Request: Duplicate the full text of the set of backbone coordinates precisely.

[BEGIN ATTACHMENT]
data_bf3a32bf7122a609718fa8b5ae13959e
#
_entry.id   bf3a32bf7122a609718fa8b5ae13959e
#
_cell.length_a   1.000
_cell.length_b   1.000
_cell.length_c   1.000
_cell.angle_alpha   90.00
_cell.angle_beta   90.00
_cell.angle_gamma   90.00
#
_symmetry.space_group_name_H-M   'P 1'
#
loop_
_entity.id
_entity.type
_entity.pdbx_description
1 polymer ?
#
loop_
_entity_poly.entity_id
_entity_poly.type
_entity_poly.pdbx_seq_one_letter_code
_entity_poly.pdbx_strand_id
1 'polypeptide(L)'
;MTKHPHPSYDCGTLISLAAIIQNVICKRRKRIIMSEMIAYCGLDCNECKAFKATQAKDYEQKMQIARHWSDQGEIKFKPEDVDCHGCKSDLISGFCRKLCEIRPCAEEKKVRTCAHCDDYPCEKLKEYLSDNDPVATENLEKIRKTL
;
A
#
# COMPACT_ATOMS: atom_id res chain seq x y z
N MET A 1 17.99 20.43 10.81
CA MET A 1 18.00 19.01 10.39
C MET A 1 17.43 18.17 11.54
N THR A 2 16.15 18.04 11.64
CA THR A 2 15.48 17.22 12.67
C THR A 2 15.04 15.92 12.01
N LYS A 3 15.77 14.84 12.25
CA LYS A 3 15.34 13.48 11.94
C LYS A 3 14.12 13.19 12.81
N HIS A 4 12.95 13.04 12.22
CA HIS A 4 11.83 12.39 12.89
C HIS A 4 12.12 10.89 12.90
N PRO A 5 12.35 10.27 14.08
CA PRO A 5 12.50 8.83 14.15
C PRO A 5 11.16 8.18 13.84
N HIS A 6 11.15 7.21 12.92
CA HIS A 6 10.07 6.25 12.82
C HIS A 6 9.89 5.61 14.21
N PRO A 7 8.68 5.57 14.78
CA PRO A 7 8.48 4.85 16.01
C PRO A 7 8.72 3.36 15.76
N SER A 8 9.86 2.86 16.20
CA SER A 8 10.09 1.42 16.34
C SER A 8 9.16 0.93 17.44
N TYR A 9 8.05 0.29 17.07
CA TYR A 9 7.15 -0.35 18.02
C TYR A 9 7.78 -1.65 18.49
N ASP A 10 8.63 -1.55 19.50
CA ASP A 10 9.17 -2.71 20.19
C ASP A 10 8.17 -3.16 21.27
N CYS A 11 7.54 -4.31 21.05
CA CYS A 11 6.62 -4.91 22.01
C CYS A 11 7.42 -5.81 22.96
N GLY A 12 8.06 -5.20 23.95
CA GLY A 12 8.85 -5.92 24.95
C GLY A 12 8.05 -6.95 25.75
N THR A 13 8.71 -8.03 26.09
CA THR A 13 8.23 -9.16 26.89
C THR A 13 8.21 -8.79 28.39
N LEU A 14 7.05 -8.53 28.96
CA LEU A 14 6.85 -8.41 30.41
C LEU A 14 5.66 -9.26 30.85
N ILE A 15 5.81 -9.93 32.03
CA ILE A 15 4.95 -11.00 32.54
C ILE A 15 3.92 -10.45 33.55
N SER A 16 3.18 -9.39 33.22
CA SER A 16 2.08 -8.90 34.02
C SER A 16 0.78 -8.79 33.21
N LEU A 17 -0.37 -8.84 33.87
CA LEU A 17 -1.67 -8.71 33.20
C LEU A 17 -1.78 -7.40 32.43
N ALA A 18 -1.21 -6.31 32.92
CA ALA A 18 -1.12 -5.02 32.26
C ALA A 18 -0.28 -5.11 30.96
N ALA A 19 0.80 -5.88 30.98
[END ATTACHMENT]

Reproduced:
data_bf3a32bf7122a609718fa8b5ae13959e
#
_entry.id   bf3a32bf7122a609718fa8b5ae13959e
#
_cell.length_a   1.000
_cell.length_b   1.000
_cell.length_c   1.000
_cell.angle_alpha   90.00
_cell.angle_beta   90.00
_cell.angle_gamma   90.00
#
_symmetry.space_group_name_H-M   'P 1'
#
loop_
_entity.id
_entity.type
_entity.pdbx_description
1 polymer ?
#
loop_
_entity_poly.entity_id
_entity_poly.type
_entity_poly.pdbx_seq_one_letter_code
_entity_poly.pdbx_strand_id
1 'polypeptide(L)'
;MTKHPHPSYDCGTLISLAAIIQNVICKRRKRIIMSEMIAYCGLDCNECKAFKATQAKDYEQKMQIARHWSDQGEIKFKPEDVDCHGCKSDLISGFCRKLCEIRPCAEEKKVRTCAHCDDYPCEKLKEYLSDNDPVATENLEKIRKTL
;
A
#
# COMPACT_ATOMS: atom_id res chain seq x y z
N MET A 1 17.99 20.43 10.81
CA MET A 1 18.00 19.01 10.39
C MET A 1 17.43 18.17 11.54
N THR A 2 16.15 18.04 11.64
CA THR A 2 15.48 17.22 12.67
C THR A 2 15.04 15.92 12.01
N LYS A 3 15.77 14.84 12.25
CA LYS A 3 15.34 13.48 11.94
C LYS A 3 14.12 13.19 12.81
N HIS A 4 12.95 13.04 12.22
CA HIS A 4 11.83 12.39 12.89
C HIS A 4 12.12 10.89 12.90
N PRO A 5 12.35 10.27 14.08
CA PRO A 5 12.50 8.83 14.15
C PRO A 5 11.16 8.18 13.84
N HIS A 6 11.15 7.21 12.92
CA HIS A 6 10.07 6.25 12.82
C HIS A 6 9.89 5.61 14.21
N PRO A 7 8.68 5.57 14.78
CA PRO A 7 8.48 4.85 16.01
C PRO A 7 8.72 3.36 15.76
N SER A 8 9.86 2.86 16.20
CA SER A 8 10.09 1.42 16.34
C SER A 8 9.16 0.93 17.44
N TYR A 9 8.05 0.29 17.07
CA TYR A 9 7.15 -0.35 18.02
C TYR A 9 7.78 -1.65 18.49
N ASP A 10 8.63 -1.55 19.50
CA ASP A 10 9.17 -2.71 20.19
C ASP A 10 8.17 -3.16 21.27
N CYS A 11 7.54 -4.31 21.05
CA CYS A 11 6.62 -4.91 22.01
C CYS A 11 7.42 -5.81 22.96
N GLY A 12 8.06 -5.20 23.95
CA GLY A 12 8.85 -5.92 24.95
C GLY A 12 8.05 -6.95 25.75
N THR A 13 8.71 -8.03 26.09
CA THR A 13 8.23 -9.16 26.89
C THR A 13 8.21 -8.79 28.39
N LEU A 14 7.05 -8.53 28.96
CA LEU A 14 6.85 -8.41 30.41
C LEU A 14 5.66 -9.26 30.85
N ILE A 15 5.81 -9.93 32.03
CA ILE A 15 4.95 -11.00 32.54
C ILE A 15 3.92 -10.45 33.55
N SER A 16 3.18 -9.39 33.22
CA SER A 16 2.08 -8.90 34.02
C SER A 16 0.78 -8.79 33.21
N LEU A 17 -0.37 -8.84 33.87
CA LEU A 17 -1.67 -8.71 33.20
C LEU A 17 -1.78 -7.40 32.43
N ALA A 18 -1.21 -6.31 32.92
CA ALA A 18 -1.12 -5.02 32.26
C ALA A 18 -0.28 -5.11 30.96
N ALA A 19 0.80 -5.88 30.98